Do you think we are now as scientific as we will ever manage to be?
Let me explain what I’m asking.
Are we living in the age where more people know more science than ever will in the future?
Technologists don’t need to be scientists, and we can carry on for years on the technological momentum of the science we already know. Technologists ultimately follow processes within existing boundaries. If I want to make a new cheesecake with a recipe no-one’s cooked before, I follow an existing recipe with different ingredients et viola, branston pickle cheesecake. I’m still working within a cheesecakey world. I would categorise engineers, many dentists and doctors, some pharmacists, all software developers, and even some science teachers as technologists. Many are scientists, but you don’t have to be a scientist to do these technology-based jobs.
Scientists need a very specific mind-set to be scientists: put very briefly, a scientist should hold an open mind on a question until such time as enough good-quality evidence has been amassed to make the answer obvious. (Each of those terms could do with more definition, but you have a life gentle reader and so do I, so we’ll take them as read for now). The difference between a good scientist and a weak one shows in the questions that they ask and their skill in devising ways of gathering good-quality evidence. To do this they have to understand their subject area thoroughly, and assume nothing is true until it has been tested. Scientists work on what it is about the biochemistry of the digestive system and the chemistry of sugar, vinegar, onions and curdled dairy fats that make the idea of a branston pickle cheesecake so unpleasant.
To put this in terms of the divisive question of our times, an engineer can be a creationist and still design perfectly effective bridges. However a scientist cannot be a creationist, because the scientific evidence for evolution is too great and there is no evidence for creation at all. (This is not to say that a scientist cannot believe in a divine creator; many do and that is up to them, however they cannot believe in new earth creationism). This wouldn’t matter much if most people accepted scientific conclusions about the world most of the time. However most people don’t. Most people are scientifically illiterate, and far too many accept the validity of subjective comfort blankies such as feng shui, horoscopes and homoeopathy. There’s no shame in scientific illiteracy if you’ve had no education in science, but this is why it is so important that good science and real skills in critical thinking are taught (preferably by good scientists) to every person while they are at school.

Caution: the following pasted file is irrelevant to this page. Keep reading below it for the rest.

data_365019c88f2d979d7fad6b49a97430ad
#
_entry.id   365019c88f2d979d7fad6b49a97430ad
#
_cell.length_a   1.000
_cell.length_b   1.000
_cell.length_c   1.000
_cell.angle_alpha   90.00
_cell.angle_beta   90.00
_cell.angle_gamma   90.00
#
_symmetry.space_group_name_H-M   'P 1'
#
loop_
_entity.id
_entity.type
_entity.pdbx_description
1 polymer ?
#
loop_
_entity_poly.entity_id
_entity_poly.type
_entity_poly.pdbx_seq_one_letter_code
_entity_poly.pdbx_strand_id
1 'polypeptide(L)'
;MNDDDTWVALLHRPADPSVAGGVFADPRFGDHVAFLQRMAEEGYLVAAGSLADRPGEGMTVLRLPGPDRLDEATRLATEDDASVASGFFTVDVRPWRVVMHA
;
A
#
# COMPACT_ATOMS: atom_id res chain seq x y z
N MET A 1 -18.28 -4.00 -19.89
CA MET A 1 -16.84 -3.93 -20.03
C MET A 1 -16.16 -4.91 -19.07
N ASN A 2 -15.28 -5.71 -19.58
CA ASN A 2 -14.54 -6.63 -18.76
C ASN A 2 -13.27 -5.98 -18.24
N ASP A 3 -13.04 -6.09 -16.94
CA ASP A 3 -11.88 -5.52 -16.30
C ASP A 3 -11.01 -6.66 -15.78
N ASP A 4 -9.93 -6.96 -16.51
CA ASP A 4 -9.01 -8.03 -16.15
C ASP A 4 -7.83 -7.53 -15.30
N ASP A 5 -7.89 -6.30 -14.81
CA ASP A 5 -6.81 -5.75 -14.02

So let me bring this back to the question I started with. We live in an age where more people know more science than ever before. My question is are we living in the age where more people know more science than ever will again? Are we going to retreat into cargo cult engineering and medical treatments, supported by medieval superstitions about creationism, mercury fillings, alien abductions and reikei healing?
I think it is possible that we may.
You see, we can get a long way on technology – we can continue to develop all sorts of big brothery surveillance and control techniques just riding on existing momentum. Government likes technology, government can control technology, and government can use technology to control us. But ask Galileo and he’ll confirm that government dislikes science. Science changes what people think. Science requires that people actually do think.
The Bush administration is doing all it can to undermine and cut back on science programmes, real, hard, empirical science programmes, and it isn’t the only one to do so. I can see a world where there are fewer and fewer tools for arriving at objective truth, and where subjective truth – gut feeling or god’s voice in the president’s head – decides on what is and is not illegal, what medicine will be developed, who lives and who dies. This last is not hyperbole: being gay carries the death penalty in Iran because god says so.
I don’t know. I really don’t. If you’ve got the time, and like entertaining and informative podcasts, I’m going to recommend Skeptoid by Brian Dunning. If you want to be terrified and sickened by the separation of reality and state in the US, read the NY Times Article by Ron Suskind with his account of a Bush aide who could talk scathingly about “the reality-based community” and claim to be part of an empire which can “create a new reality”. If you want to see this as a cultural and (small-p) political issue, listen to Point of Inquiry. And above all, you’ve got kids at school, keep them in their science classes.